New Treatment Methods for Returning Troops Sought

The U.S. government and experts from academia are looking for new ways to treat the growing number of American troops with addiction problems and post-traumatic stress disorders, Fox News reported Jan. 8.


“Substance-abuse disorders are much more prevalent among individuals that have been exposed to war environments, as are other psychiatric disorders,” said Nora Volkow, director of the National Institute on Drug Abuse (NIDA). “So the outcomes of these individuals, if not properly addressed, can be very poor.”


NIDA, the Pentagon, the Department of Veterans Affairs (VA) and academic experts are developing treatment protocols and outcome measures, and plan to issue a final report in about two months.


Thomas Kosten, a psychiatry and neuroscience professor at Baylor College of Medicine in Texas and head of the VA's program investigating treatment modalities aimed at the needs of soldiers, sailors and airmen, said that binge drinking is common among veterans of the Iraq and Afghan wars. Nearly 3 percent of returning troops use opiate painkillers, and the smoking rate among returning troops is more than double that of the general population, Kosten said.


A RAND Corporation study concluded that over 18 percent of U.S. troops sent to Iraq and Afghanistan exhibit signs of either PTSD or depression. “This new combination of moderate traumatic brain injury along with post-traumatic stress disorder and the substance abuse has been very difficult to treat,” Kosten said. “We're seeing things that we, quite frankly, haven't seen before in terms of having to treat them.”

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New Treatment Methods for Returning Troops Sought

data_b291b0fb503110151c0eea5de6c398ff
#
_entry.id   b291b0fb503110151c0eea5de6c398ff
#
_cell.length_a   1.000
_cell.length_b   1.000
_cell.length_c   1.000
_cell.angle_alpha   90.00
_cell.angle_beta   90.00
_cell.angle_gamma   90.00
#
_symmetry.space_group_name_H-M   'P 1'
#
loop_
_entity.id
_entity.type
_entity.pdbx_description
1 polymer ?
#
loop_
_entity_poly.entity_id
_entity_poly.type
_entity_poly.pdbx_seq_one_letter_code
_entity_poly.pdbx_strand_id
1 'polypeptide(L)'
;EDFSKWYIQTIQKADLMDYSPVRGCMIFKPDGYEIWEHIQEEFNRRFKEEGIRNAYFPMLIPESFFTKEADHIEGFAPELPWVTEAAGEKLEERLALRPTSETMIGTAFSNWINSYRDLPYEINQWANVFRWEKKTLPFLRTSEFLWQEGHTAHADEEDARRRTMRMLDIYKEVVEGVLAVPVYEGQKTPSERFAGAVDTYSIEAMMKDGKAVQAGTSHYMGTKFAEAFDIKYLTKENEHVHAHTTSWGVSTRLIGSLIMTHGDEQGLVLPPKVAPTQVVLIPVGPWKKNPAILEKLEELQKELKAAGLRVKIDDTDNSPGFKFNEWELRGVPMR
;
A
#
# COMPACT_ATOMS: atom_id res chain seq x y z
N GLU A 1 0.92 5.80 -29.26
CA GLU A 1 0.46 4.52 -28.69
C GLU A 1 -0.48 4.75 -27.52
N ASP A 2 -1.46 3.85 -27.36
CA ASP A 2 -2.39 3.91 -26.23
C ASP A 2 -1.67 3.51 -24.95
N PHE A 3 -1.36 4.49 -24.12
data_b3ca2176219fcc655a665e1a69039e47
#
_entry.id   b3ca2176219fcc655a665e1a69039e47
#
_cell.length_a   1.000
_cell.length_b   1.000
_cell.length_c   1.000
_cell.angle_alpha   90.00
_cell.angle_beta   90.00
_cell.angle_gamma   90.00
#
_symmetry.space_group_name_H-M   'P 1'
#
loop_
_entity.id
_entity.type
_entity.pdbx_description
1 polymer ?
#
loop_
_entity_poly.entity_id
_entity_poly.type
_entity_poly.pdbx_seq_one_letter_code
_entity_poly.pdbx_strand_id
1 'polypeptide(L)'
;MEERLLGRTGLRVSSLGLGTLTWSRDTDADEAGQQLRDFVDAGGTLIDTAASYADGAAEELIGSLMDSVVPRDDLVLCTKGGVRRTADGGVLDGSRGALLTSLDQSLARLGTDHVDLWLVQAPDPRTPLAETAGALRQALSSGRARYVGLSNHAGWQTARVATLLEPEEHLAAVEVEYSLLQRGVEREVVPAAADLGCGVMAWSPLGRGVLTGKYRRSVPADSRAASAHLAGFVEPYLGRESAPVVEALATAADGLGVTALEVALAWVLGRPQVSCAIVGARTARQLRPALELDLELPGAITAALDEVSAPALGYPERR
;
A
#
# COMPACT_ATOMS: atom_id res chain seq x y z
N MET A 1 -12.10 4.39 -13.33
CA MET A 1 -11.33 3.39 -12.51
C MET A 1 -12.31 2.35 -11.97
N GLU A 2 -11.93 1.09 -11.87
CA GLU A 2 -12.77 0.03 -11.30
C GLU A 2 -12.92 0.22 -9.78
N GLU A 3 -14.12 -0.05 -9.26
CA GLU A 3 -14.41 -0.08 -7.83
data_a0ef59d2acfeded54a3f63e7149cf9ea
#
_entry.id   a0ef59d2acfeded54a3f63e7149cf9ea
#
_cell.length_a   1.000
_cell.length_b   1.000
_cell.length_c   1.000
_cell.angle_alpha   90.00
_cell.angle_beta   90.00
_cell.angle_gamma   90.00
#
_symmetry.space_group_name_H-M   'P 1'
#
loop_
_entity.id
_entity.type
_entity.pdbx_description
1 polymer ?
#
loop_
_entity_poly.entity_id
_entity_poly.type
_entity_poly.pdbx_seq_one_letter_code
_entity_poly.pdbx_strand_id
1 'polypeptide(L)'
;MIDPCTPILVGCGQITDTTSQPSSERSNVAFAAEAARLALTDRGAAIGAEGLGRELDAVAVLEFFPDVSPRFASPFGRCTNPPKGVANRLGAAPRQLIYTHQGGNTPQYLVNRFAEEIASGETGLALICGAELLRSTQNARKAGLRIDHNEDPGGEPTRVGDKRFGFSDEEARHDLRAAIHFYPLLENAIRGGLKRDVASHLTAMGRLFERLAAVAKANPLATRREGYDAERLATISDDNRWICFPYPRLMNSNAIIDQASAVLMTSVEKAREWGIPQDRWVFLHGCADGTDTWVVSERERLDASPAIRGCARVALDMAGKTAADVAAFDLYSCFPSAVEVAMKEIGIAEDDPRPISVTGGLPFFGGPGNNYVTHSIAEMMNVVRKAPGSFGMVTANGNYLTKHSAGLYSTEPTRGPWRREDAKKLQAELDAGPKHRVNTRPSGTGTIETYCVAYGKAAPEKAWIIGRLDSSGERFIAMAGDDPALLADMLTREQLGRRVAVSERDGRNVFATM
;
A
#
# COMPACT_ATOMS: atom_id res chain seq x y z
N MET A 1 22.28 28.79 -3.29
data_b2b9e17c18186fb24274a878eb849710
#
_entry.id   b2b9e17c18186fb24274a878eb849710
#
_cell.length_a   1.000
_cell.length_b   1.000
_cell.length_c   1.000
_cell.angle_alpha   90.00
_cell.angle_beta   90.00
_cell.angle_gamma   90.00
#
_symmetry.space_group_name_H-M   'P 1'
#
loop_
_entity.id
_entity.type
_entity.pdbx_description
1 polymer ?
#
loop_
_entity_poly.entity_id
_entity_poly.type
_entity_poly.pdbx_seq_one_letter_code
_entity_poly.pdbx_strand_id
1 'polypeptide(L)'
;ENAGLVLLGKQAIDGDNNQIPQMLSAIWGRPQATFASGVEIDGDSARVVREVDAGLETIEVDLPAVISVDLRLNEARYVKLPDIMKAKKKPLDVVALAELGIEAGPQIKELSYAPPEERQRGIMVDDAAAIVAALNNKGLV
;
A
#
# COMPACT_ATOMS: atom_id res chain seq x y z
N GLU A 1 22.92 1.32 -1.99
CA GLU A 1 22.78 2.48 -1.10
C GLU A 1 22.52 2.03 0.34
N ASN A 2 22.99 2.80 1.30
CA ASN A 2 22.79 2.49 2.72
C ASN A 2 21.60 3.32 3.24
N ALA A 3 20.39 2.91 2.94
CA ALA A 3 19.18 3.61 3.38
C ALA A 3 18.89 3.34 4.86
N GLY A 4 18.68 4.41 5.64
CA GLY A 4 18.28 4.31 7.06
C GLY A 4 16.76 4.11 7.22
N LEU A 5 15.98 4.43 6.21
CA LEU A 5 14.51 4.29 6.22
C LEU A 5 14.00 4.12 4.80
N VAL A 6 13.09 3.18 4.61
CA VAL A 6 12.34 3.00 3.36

The U.S. government and experts from academia are looking for new ways to treat the growing number of American troops with addiction problems and post-traumatic stress disorders, Fox News reported Jan. 8.

“Substance-abuse disorders are much more prevalent among individuals that have been exposed to war environments, as are other psychiatric disorders,” said Nora Volkow, director of the National Institute on Drug Abuse (NIDA). “So the outcomes of these individuals, if not properly addressed, can be very poor.”

NIDA, the Pentagon, the Department of Veterans Affairs (VA) and academic experts are developing treatment protocols and outcome measures, and plan to issue a final report in about two months.

Thomas Kosten, a psychiatry and neuroscience professor at Baylor College of Medicine in Texas and head of the VA’s program investigating treatment modalities aimed at the needs of soldiers, sailors and airmen, said that binge drinking is common among veterans of the Iraq and Afghan wars. Nearly 3 percent of returning troops use opiate painkillers, and the smoking rate among returning troops is more than double that of the general population, Kosten said.

A RAND Corporation study concluded that over 18 percent of U.S. troops sent to Iraq and Afghanistan exhibit signs of either PTSD or depression. “This new combination of moderate traumatic brain injury along with post-traumatic stress disorder and the substance abuse has been very difficult to treat,” Kosten said. “We’re seeing things that we, quite frankly, haven’t seen before in terms of having to treat them.”

Leave a Reply

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